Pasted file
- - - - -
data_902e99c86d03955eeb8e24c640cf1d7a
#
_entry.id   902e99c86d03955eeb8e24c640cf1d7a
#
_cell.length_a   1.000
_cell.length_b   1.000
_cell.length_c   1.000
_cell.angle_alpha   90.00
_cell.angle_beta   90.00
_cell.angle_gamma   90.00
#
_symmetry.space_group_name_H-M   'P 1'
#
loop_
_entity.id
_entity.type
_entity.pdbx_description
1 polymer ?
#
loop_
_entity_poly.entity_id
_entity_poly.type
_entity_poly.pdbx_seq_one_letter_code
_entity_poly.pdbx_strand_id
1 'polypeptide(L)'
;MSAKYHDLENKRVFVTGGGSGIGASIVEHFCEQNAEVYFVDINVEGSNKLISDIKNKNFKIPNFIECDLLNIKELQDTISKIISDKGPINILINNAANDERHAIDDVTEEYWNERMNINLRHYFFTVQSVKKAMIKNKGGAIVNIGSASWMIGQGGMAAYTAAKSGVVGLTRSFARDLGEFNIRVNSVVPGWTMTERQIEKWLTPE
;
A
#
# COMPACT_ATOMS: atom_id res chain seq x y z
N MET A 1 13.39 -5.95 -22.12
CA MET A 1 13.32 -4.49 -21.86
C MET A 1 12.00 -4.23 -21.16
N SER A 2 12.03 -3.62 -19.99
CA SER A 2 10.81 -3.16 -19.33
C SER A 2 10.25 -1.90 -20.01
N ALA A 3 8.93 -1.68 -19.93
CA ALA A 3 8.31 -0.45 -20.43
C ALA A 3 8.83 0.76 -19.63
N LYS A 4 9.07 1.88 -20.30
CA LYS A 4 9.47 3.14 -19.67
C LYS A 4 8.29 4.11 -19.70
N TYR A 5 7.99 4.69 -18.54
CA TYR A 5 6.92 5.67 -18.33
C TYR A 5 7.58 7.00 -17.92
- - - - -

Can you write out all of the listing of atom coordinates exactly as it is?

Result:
data_902e99c86d03955eeb8e24c640cf1d7a
#
_entry.id   902e99c86d03955eeb8e24c640cf1d7a
#
_cell.length_a   1.000
_cell.length_b   1.000
_cell.length_c   1.000
_cell.angle_alpha   90.00
_cell.angle_beta   90.00
_cell.angle_gamma   90.00
#
_symmetry.space_group_name_H-M   'P 1'
#
loop_
_entity.id
_entity.type
_entity.pdbx_description
1 polymer ?
#
loop_
_entity_poly.entity_id
_entity_poly.type
_entity_poly.pdbx_seq_one_letter_code
_entity_poly.pdbx_strand_id
1 'polypeptide(L)'
;MSAKYHDLENKRVFVTGGGSGIGASIVEHFCEQNAEVYFVDINVEGSNKLISDIKNKNFKIPNFIECDLLNIKELQDTISKIISDKGPINILINNAANDERHAIDDVTEEYWNERMNINLRHYFFTVQSVKKAMIKNKGGAIVNIGSASWMIGQGGMAAYTAAKSGVVGLTRSFARDLGEFNIRVNSVVPGWTMTERQIEKWLTPE
;
A
#
# COMPACT_ATOMS: atom_id res chain seq x y z
N MET A 1 13.39 -5.95 -22.12
CA MET A 1 13.32 -4.49 -21.86
C MET A 1 12.00 -4.23 -21.16
N SER A 2 12.03 -3.62 -19.99
CA SER A 2 10.81 -3.16 -19.33
C SER A 2 10.25 -1.90 -20.01
N ALA A 3 8.93 -1.68 -19.93
CA ALA A 3 8.31 -0.45 -20.43
C ALA A 3 8.83 0.76 -19.63
N LYS A 4 9.07 1.88 -20.30
CA LYS A 4 9.47 3.14 -19.67
C LYS A 4 8.29 4.11 -19.70
N TYR A 5 7.99 4.69 -18.54
CA TYR A 5 6.92 5.67 -18.33
C TYR A 5 7.58 7.00 -17.92